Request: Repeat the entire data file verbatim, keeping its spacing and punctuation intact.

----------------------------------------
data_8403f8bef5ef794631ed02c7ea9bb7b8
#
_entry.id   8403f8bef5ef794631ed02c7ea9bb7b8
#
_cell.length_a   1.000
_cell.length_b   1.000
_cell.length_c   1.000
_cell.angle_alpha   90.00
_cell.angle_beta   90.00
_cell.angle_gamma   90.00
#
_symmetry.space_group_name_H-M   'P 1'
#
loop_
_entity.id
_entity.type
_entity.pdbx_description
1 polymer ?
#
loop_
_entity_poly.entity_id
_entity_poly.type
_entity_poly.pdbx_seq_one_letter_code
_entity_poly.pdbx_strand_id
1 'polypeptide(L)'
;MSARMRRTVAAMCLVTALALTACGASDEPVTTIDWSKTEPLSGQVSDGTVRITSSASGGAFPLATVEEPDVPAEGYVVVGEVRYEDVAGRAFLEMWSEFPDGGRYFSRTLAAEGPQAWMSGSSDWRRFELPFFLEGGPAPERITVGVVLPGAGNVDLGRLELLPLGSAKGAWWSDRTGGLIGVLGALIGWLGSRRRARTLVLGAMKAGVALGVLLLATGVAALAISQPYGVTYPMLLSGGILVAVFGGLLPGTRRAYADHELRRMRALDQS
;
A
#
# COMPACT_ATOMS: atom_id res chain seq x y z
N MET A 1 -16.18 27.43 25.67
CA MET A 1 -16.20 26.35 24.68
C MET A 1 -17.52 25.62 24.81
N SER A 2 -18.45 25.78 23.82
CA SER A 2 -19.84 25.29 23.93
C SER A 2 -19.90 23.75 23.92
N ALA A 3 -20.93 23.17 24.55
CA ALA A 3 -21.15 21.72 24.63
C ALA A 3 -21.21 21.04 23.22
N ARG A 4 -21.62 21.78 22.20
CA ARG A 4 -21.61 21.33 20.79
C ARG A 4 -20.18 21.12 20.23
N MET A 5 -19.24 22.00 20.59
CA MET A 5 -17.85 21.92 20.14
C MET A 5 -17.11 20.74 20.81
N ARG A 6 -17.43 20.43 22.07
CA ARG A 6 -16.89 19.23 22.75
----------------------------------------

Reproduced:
data_8403f8bef5ef794631ed02c7ea9bb7b8
#
_entry.id   8403f8bef5ef794631ed02c7ea9bb7b8
#
_cell.length_a   1.000
_cell.length_b   1.000
_cell.length_c   1.000
_cell.angle_alpha   90.00
_cell.angle_beta   90.00
_cell.angle_gamma   90.00
#
_symmetry.space_group_name_H-M   'P 1'
#
loop_
_entity.id
_entity.type
_entity.pdbx_description
1 polymer ?
#
loop_
_entity_poly.entity_id
_entity_poly.type
_entity_poly.pdbx_seq_one_letter_code
_entity_poly.pdbx_strand_id
1 'polypeptide(L)'
;MSARMRRTVAAMCLVTALALTACGASDEPVTTIDWSKTEPLSGQVSDGTVRITSSASGGAFPLATVEEPDVPAEGYVVVGEVRYEDVAGRAFLEMWSEFPDGGRYFSRTLAAEGPQAWMSGSSDWRRFELPFFLEGGPAPERITVGVVLPGAGNVDLGRLELLPLGSAKGAWWSDRTGGLIGVLGALIGWLGSRRRARTLVLGAMKAGVALGVLLLATGVAALAISQPYGVTYPMLLSGGILVAVFGGLLPGTRRAYADHELRRMRALDQS
;
A
#
# COMPACT_ATOMS: atom_id res chain seq x y z
N MET A 1 -16.18 27.43 25.67
CA MET A 1 -16.20 26.35 24.68
C MET A 1 -17.52 25.62 24.81
N SER A 2 -18.45 25.78 23.82
CA SER A 2 -19.84 25.29 23.93
C SER A 2 -19.90 23.75 23.92
N ALA A 3 -20.93 23.17 24.55
CA ALA A 3 -21.15 21.72 24.63
C ALA A 3 -21.21 21.04 23.22
N ARG A 4 -21.62 21.78 22.20
CA ARG A 4 -21.61 21.33 20.79
C ARG A 4 -20.18 21.12 20.23
N MET A 5 -19.24 22.00 20.59
CA MET A 5 -17.85 21.92 20.14
C MET A 5 -17.11 20.74 20.81
N ARG A 6 -17.43 20.43 22.07
CA ARG A 6 -16.89 19.23 22.75